Other Antigua success stories include Giorgi Bezhanishvili, who, in 2019 arrived as an under-the-radar recruit but went on to lead the team in rebounding and ranked among the national leaders in field-goal percentage. He broke the Illini school single-game scoring record by a freshman. In 2018, under Antigua’s tutelage, Leron Black earned honorable mention All-Big Ten accolades after leading Illinois in both scoring and rebounding.
Antigua originally joined Calipari for the 2008-09 season at Memphis, helping the Tigers to a 33-4 record, a spot in the 2009 NCAA Sweet Sixteen, and regular-season and tournament conference crowns in Conference USA.
Prior to his brief stay in Memphis and beginning with the 2003-04 season, Antigua worked at his alma mater, Pittsburgh. During his five years at Pitt – the first three as a director of basketball operations and the second two as an assistant – he helped lead the Panthers to an overall record of 132-40 (76.7%) and a Big East mark of 55-27 (67.0% winning percentage). Pittsburgh recorded five straight 20-win campaigns and won 10 or more league games in five consecutive years.
The Panthers had just as much success in the postseason during Antigua’s years. Pitt earned NCAA Tournament bids during all five of Antigua’s years and advanced to the Sweet Sixteen in 2004 and 2007.
Antigua’s first stint with Pittsburgh was his collegiate playing days in the early 1990s. A four-year letterwinner and two-time team captain, Antigua ranked in the top 15 on the Panthers’ all-time 3-pointers made, blocked shots and career 3-point percentage at the end of his career.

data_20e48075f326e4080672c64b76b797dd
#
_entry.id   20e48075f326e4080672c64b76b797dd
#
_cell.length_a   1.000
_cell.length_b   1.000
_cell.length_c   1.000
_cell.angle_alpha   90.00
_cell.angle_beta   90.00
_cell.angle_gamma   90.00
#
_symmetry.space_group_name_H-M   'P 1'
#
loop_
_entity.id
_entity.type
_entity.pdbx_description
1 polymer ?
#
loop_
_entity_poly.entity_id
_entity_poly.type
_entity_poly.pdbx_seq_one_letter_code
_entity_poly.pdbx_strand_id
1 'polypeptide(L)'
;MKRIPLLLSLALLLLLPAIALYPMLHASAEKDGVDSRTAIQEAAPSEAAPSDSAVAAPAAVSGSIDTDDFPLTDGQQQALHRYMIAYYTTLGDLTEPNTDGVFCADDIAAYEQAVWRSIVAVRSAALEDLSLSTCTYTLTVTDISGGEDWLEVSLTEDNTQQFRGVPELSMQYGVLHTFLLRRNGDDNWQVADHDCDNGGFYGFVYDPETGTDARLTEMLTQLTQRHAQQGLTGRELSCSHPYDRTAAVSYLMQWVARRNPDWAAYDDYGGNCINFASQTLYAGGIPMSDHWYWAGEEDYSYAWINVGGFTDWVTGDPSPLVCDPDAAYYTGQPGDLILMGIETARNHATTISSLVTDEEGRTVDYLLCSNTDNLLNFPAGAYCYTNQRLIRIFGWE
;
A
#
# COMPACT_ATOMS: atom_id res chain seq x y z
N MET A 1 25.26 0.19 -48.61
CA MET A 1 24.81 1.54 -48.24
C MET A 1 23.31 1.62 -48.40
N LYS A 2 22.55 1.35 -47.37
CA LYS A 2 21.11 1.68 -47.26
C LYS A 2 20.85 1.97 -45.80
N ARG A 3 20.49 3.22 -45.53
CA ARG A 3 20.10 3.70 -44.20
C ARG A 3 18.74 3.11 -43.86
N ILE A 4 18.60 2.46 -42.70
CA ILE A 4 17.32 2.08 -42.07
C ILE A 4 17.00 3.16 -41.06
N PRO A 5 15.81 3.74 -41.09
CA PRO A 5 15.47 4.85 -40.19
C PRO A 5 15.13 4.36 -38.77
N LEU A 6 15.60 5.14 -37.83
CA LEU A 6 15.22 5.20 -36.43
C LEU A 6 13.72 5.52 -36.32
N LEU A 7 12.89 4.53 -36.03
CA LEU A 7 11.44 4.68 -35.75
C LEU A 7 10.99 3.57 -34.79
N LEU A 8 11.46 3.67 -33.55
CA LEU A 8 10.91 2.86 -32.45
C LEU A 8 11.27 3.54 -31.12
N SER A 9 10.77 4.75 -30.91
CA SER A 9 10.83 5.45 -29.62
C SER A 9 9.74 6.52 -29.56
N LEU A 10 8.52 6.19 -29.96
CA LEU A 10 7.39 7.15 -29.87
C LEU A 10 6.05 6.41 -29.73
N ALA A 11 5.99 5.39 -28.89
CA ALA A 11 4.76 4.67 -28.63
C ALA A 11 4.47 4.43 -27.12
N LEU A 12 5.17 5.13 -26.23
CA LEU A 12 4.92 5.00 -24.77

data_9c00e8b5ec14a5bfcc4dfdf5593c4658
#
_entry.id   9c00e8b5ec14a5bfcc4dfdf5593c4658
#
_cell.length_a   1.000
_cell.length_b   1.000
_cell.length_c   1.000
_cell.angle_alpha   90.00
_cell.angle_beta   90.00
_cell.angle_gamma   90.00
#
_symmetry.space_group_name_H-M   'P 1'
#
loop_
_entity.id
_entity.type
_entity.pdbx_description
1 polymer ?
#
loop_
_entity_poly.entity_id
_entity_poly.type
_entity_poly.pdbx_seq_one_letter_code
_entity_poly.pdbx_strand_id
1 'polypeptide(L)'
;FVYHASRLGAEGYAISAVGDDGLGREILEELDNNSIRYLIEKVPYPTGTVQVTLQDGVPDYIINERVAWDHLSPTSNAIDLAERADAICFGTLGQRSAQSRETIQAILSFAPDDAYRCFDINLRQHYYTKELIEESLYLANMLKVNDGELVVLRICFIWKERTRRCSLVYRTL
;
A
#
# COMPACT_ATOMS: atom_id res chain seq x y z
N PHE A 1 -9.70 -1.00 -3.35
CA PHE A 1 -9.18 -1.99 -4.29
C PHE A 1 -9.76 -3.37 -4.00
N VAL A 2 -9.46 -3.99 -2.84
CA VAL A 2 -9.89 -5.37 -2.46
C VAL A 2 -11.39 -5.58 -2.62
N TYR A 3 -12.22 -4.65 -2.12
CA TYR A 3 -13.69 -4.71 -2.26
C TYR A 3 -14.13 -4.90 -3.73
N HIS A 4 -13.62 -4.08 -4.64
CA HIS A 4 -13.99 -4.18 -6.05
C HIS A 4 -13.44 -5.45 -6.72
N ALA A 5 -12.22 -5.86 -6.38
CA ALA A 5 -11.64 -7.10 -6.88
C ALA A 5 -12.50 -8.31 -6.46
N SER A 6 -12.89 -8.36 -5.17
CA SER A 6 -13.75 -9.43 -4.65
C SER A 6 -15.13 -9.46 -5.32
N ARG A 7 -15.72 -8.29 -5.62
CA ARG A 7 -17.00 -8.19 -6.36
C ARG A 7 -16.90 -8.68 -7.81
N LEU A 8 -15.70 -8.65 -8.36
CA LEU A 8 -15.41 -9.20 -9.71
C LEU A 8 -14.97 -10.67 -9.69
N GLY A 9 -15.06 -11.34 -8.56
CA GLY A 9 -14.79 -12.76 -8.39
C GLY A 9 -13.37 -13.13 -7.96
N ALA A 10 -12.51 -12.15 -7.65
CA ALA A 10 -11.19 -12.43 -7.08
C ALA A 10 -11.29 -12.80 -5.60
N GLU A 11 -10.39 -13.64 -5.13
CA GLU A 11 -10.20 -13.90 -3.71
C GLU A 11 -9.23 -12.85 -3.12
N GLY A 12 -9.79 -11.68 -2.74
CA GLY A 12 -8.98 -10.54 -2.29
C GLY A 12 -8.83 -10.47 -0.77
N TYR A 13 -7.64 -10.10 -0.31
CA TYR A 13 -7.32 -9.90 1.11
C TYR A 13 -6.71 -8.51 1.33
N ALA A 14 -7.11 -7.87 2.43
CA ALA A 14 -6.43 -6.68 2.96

A 1992 Big East Conference All-Rookie Team pick, Antigua helped lead the Panthers to an 18-16 record and a National Invitation Tournament berth as a freshman. The following year, Antigua’s Panthers went 17-11 and earned an NCAA Tournament bid. In 1994, he was named the U.S. Basketball Writers Association Most Courageous Athlete, an honor presented annually to the college basketball player who displays courage on and off the court. Antigua graduated from Pittsburgh with a degree in social sciences in December 1995.
After graduation, Antigua was selected to play for the world-renowned Harlem Globetrotters, becoming the first player of Latin American descent to play for the squad. Nicknamed “Hurricane” for his dazzling moves, Antigua played with the Globetrotters for seven years until 2002.
Antigua also played in the Puerto Rico Superior Basketball League for eight years, and in both 1994-95 and 1997-98, he was a member of the Dominican Republic national team. Because of his dedication to the community, Antigua was named one of the nation’s top 100 most influential Hispanic Americans by Hispanic Business magazine.
A Dominican Republic native who was raised in Bronx, New York, Antigua recovered from a 1988 Halloween incident where he was shot in the head near his left eye. Undeterred by the incident, Antigua quickly returned to the playing court two weeks later and went on to play three seasons at Pittsburgh with the slug in his head. Doctors initially ruled out removing the bullet as being too risky, but Antigua began suffering severe headaches and had the bullet surgically removed.
Antigua’s family also went through a period of homelessness. The oldest of three brothers, Antigua was credited with keeping the family together while housing was secured. He overcame these difficulties and went on to serve as student council president at St. Raymond’s High School. As a member of the school’s basketball squad, Antigua played a major role in the team’s New York Catholic League championship run. As a senior, he earned McDonald’s All-America Second Team honors and was also named All-New York City.
Fluent in Spanish, Antigua and his wife, Dana, have a daughter, Olivia, and a son, Orlando Anthony.